News / Africa

Uganda Government ‘Willing’ to Negotiate with Opposition, Says Spokeswoman

Ugandan opposition leader Kizze Besigye arrives to receive medical treatment at Nairobi hospital Kenya, April 29, 2011
Ugandan opposition leader Kizze Besigye arrives to receive medical treatment at Nairobi hospital Kenya, April 29, 2011

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  • Clottey interview with Kabakumba Masiko, Ugandan government's spokesperson

Peter Clottey

Ugandan government spokesperson Kabakumba Masiko says President Yoweri Museveni’s government is willing to negotiate with opposition groups so long as they respect the country’s laws.

“[The] government of Uganda has always promoted peaceful resolution of issues among all stakeholders. And under [the] Interparty Platform for Dialogue, the government is interacting with the various parties,” she said.

Masiko said the opposition has been using rising fuel prices as a pretext to “illegally topple” President Museveni’s government, a charge the opposition denies.

Concerns about high food and fuel prices have sparked protests in recent weeks resulting in clashes between security forces and opposition supporters.

Opposition leader Kizza Besigye, who is leading the protests, has been arrested four times. Last week, police smashed the window of his car and sprayed him with tear gas before taking him into custody.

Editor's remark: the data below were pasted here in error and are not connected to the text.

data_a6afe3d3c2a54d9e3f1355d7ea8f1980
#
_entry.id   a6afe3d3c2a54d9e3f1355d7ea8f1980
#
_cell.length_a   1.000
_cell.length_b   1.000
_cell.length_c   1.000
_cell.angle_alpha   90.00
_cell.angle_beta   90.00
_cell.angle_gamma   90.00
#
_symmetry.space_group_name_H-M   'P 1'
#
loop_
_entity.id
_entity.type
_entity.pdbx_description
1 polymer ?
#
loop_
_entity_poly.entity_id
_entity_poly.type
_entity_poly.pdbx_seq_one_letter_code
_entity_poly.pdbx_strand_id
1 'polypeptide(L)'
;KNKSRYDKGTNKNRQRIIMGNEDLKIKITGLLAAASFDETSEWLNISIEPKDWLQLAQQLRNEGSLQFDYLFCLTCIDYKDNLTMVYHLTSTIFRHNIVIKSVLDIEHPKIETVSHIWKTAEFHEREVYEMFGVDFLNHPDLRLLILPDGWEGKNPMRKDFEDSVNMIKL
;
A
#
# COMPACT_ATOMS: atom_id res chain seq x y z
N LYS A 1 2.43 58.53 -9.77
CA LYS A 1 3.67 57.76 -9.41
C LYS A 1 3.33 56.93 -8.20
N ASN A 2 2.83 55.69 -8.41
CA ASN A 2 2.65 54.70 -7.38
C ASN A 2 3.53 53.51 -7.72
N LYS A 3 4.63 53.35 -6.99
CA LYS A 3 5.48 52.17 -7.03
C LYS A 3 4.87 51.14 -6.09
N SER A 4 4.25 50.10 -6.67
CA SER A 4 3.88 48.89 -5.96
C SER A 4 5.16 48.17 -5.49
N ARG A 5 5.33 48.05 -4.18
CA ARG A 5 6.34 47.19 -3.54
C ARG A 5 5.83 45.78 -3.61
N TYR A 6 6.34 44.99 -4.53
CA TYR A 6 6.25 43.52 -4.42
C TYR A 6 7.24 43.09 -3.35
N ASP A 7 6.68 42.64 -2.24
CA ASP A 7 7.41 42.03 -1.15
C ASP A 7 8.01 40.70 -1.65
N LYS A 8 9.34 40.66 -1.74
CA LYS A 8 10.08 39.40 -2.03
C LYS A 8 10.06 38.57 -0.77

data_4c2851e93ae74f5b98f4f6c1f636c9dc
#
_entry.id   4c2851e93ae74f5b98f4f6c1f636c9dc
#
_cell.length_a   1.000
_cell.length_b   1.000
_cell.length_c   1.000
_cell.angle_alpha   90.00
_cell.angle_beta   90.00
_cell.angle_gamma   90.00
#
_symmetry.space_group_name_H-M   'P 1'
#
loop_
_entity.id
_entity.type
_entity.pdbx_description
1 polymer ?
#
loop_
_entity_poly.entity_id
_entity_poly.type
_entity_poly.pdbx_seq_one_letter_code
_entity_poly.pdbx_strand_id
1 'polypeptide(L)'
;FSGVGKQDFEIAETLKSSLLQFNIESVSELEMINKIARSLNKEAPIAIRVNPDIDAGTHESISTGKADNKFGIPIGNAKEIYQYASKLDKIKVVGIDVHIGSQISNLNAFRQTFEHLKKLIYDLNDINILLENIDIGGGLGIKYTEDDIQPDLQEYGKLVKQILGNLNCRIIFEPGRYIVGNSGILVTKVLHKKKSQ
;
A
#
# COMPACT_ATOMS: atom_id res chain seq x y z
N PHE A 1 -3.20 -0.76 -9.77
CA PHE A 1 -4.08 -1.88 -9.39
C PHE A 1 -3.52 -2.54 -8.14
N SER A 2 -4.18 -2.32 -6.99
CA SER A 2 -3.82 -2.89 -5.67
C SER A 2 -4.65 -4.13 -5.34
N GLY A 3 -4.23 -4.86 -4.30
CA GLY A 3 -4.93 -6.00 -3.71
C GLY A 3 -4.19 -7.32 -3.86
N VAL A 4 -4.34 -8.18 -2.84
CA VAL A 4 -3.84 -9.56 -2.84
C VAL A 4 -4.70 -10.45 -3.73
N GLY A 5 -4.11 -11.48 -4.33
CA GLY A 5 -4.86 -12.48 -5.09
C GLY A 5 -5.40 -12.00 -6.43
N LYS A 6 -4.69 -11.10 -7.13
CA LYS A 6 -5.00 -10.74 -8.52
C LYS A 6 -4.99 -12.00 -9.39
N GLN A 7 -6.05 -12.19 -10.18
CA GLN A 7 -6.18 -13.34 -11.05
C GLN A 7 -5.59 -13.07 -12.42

President Museveni has vowed to “defeat” the protests, but opposition groups have vowed to continue their “walk-to-work” demonstrations.

Rights groups, including Amnesty International and the United Nations, have called on the government to respect the rights of citizens to demonstrate peacefully without fear of intimidation.

Masiko said the Museveni government doesn’t control the price of fuel on the world market. She also denied her government is using security agencies to thwart the demonstrations.

“Much as people are free to demonstrate, it must be within the framework of our laws. Our constitution guarantees freedom of expression, but this is subject [to] not disturbing peaceful citizens who go about their work peacefully,” Masiko said.

Meanwhile, Ugandan lawyers begun a three-day sit-down strike, Wednesday to protest what they say is the government’s use of force against demonstrators.

Kampala police have been accused of using tear gas, rubber bullets, and live ammunition to break up protests.

The United Nations says at least eight people have been killed and more than 250 wounded.


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